East Germany jokes

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East German jokes, jibes popular in the German Democratic Republic (GDR, also known as East Germany) between 1949 and 1990, reflected the concerns of East German citizen and residents. Jokes frequently targeted political figures such as Socialist Party General Secretary Erich Honecker or State Security Minister Erich Mielke, who headed the Stasi secret police.[1] Elements of daily life, such as economic scarcity, relations between GDR and the Soviet Union or Cold War rival United States were also common.[2] There were also ethnic jokes, highlighting differences of language or culture between Saxony and Central Germany.

Examples[edit]

Economic shortages[edit]

  • What would happen if the desert became a socialist country? / Nothing for a while... and then there would be a sand shortage.
  • How can you use a banana as a compass? / Place a banana on the Berlin Wall. The bitten end would point East.
  • A citizen orders a Trabant car. The salesman tells him to come back to pick it up in nine years. The customer asks: "Shall I come back in the morning or in the evening then?" / "You're joking, aren't you?" / "No, not at all. It's just that I need to know whether the plumber can come at 3pm or not."

Country and politics[edit]

Erich Honecker presents an award to Stasi chief Erich Mielke (1980)
  • Which three great nations in the world begin with "U"? - USA, USSR, and Our GDR (German: USA, UdSSR, Unsere DDR). This alludes to how official discourse often used the phrase "our GDR", and also often exaggerated the GDR's world status. (Was sind die drei großen Nationen der Welt, beginnend mit "U"? USA, UDSSR, und unsere DDR)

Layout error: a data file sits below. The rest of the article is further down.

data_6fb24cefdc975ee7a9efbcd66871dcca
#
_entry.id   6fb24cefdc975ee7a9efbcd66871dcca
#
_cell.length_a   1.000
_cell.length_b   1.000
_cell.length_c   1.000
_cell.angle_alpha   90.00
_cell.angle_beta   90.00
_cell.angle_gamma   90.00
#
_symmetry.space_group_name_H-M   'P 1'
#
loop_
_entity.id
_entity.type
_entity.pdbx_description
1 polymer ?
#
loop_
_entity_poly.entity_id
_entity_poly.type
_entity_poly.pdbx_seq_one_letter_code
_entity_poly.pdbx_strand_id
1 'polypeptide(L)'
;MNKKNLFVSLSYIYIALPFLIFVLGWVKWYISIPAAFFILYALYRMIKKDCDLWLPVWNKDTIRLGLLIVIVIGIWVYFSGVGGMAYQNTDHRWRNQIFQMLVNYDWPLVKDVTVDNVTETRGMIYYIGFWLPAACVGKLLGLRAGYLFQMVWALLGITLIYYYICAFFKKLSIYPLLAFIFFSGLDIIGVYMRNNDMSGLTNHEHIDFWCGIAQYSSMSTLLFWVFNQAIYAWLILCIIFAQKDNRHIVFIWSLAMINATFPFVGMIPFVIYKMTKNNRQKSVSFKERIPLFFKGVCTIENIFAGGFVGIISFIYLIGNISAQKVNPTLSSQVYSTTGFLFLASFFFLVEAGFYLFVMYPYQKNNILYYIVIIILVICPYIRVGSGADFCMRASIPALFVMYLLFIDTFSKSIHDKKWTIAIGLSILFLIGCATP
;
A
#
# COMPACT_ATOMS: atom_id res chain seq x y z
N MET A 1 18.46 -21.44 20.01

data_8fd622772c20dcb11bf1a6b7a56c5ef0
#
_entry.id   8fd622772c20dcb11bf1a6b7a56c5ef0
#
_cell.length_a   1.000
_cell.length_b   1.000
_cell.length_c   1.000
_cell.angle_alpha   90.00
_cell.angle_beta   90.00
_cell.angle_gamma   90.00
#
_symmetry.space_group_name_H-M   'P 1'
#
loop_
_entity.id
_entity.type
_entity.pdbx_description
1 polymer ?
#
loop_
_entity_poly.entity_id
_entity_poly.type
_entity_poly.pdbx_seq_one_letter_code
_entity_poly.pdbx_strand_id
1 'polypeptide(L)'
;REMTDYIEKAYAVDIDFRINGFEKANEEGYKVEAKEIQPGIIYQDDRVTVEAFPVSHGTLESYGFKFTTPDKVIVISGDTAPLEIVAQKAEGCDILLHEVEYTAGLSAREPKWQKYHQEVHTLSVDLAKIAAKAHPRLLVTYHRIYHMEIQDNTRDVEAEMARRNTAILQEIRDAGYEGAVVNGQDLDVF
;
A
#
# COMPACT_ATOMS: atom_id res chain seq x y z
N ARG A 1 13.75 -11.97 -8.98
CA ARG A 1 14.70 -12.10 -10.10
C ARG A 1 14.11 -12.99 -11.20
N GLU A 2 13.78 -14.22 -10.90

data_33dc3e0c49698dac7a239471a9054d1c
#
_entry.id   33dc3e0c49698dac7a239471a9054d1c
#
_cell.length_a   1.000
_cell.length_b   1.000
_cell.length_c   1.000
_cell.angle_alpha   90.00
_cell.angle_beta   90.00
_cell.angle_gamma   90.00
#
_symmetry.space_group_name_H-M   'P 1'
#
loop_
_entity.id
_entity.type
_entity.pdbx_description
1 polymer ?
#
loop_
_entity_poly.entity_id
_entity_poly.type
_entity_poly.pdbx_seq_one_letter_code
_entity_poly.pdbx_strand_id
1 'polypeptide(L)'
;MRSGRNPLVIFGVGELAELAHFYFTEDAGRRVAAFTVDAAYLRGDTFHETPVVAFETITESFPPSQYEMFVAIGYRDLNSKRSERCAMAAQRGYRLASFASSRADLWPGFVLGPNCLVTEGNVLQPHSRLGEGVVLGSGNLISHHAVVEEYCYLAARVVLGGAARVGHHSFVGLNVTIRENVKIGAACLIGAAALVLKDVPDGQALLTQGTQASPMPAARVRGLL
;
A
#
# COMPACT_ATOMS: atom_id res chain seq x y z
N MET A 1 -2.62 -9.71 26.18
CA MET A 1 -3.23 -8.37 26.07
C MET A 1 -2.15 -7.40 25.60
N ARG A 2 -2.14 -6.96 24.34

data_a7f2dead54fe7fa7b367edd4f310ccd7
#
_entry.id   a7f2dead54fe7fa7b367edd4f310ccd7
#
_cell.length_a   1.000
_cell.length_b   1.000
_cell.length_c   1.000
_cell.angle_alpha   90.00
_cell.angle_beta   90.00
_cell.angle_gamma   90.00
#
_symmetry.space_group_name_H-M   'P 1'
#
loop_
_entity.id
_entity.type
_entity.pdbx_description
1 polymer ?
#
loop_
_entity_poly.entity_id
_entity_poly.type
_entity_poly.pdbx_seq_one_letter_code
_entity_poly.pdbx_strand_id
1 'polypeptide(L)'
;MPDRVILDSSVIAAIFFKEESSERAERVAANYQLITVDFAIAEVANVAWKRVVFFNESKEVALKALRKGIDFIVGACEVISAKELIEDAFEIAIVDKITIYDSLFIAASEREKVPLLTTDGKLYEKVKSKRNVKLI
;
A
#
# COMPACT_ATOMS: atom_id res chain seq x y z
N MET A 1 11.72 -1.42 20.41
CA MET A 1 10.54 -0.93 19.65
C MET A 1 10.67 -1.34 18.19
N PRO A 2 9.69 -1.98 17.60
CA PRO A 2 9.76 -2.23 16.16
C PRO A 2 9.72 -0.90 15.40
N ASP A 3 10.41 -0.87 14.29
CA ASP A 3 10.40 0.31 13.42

• A school teacher asks little Fritzie : "Fritzchen, why are you always speaking of our Soviet brothers? It's Soviet friends." / "Well, you can always choose your friends."

Stasi[edit]

  • How can you tell that the Stasi has bugged your apartment? / There's a new cabinet in it and a trailer with a generator in the street. (This is an allusion to the primitive state of East German microelectronics.)
  • Honecker and Mielke are discussing their hobbies. Honecker: "I collect (ich sammele) all the jokes about me." Mielke: "Well we have almost the same hobby. I round up (ich sammele... ein, figuratively) all those who tell jokes about you." (Compare with a similar Russian political joke)
  • Why do Stasi officers make such good taxi drivers?/ You get in the car and they already know your name and where you live.
  • Why do the Stasi work together in groups of three?/ You need one who can read, one who can write, and a third to keep an eye on the two intellectuals.

Honecker[edit]

Soviet leader Leonid Brezhnev locked in a mouth-to-mouth kiss with Honecker